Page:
“I would like, belatedly, to thank the people of Canada for a kindly gesture. When I was at primary school toward, and just after, the end of the Second World War, in bomb-damaged Liverpool, we all received a large, red, eating apple. The boxes were marked “From the people of Canada.”
I have never forgotten this and now, after nearly 70 years, I am able, with the help of the Internet, to finally say thank you. Canada’s gift made many little boys and girls very happy. It just shows how a small gesture can make a big difference.
Thank you, once again, Canada.”
This letter, written by Ray Mitcham of Southport, Merseyside, U.K., appeared in the Ottawa Citizen this week.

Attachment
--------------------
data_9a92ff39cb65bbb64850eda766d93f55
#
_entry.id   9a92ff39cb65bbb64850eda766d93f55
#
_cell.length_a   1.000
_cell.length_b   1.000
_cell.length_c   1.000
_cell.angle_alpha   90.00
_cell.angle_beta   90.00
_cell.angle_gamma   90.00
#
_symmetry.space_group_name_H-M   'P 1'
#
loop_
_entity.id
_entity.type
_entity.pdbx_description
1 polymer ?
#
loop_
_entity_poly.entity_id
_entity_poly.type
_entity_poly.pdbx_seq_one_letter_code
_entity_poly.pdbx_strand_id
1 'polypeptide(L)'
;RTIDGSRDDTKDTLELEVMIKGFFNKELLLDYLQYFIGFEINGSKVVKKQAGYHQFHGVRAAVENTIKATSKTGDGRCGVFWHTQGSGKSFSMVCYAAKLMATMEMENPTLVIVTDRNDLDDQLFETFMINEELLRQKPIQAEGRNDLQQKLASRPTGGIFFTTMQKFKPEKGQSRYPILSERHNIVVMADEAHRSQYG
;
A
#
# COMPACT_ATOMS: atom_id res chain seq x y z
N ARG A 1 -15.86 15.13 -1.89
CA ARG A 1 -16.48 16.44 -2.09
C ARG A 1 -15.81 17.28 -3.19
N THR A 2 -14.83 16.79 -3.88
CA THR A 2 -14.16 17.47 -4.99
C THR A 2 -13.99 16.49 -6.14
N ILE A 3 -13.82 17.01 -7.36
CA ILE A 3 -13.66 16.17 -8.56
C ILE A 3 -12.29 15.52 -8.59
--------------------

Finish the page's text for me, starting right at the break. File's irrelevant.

I read it once. I read it again. And then I read it a third time.
Such a small thing: A splash of bright red juiciness in the bleak, grey aftermath of war. Remembered.
One small Canadian act of love harboured warmly in his heart, for a lifetime, moved him to express gratitude.
Then I thought Imagine if the remembered moment was not a happy one. Imagine if the bright red juiciness was blood, not an apple. Imagine how he would harbour that in his heart. Imagine what he would be moved to do in response.
That’s why there’s still war and conflict. People harbour moments in their hearts, and if the remembered moments are of pain or death, it moves them to express hatred, not gratitude.
That’s why we have to do better, to try harder, to give more. People don’t just remember the big things; they remember the little things, too. They hold onto those bright, red, juicy moments—good or bad—for a lifetime.
Better apples than the alternative, I think.
See the original letter here: http://www.ottawacitizen.com/news/Thank+Canada/9461528/story.html